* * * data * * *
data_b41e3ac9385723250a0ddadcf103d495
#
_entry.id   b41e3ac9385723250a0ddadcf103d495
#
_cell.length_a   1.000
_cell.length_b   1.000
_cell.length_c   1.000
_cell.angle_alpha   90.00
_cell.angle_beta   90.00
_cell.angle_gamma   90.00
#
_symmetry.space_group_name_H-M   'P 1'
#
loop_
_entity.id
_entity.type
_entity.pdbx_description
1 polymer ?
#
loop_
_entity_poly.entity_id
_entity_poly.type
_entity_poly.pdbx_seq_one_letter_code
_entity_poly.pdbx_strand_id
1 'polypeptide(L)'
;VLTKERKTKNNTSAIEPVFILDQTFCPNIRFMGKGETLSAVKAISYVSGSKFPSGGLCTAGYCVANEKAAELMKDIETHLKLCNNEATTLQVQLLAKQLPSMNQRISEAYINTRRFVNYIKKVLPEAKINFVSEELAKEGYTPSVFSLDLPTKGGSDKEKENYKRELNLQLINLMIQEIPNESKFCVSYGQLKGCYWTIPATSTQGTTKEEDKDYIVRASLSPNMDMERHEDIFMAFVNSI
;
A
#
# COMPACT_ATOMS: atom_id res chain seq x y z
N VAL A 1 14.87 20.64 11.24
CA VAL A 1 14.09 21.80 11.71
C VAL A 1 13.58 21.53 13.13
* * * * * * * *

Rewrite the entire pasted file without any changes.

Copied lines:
data_b41e3ac9385723250a0ddadcf103d495
#
_entry.id   b41e3ac9385723250a0ddadcf103d495
#
_cell.length_a   1.000
_cell.length_b   1.000
_cell.length_c   1.000
_cell.angle_alpha   90.00
_cell.angle_beta   90.00
_cell.angle_gamma   90.00
#
_symmetry.space_group_name_H-M   'P 1'
#
loop_
_entity.id
_entity.type
_entity.pdbx_description
1 polymer ?
#
loop_
_entity_poly.entity_id
_entity_poly.type
_entity_poly.pdbx_seq_one_letter_code
_entity_poly.pdbx_strand_id
1 'polypeptide(L)'
;VLTKERKTKNNTSAIEPVFILDQTFCPNIRFMGKGETLSAVKAISYVSGSKFPSGGLCTAGYCVANEKAAELMKDIETHLKLCNNEATTLQVQLLAKQLPSMNQRISEAYINTRRFVNYIKKVLPEAKINFVSEELAKEGYTPSVFSLDLPTKGGSDKEKENYKRELNLQLINLMIQEIPNESKFCVSYGQLKGCYWTIPATSTQGTTKEEDKDYIVRASLSPNMDMERHEDIFMAFVNSI
;
A
#
# COMPACT_ATOMS: atom_id res chain seq x y z
N VAL A 1 14.87 20.64 11.24
CA VAL A 1 14.09 21.80 11.71
C VAL A 1 13.58 21.53 13.13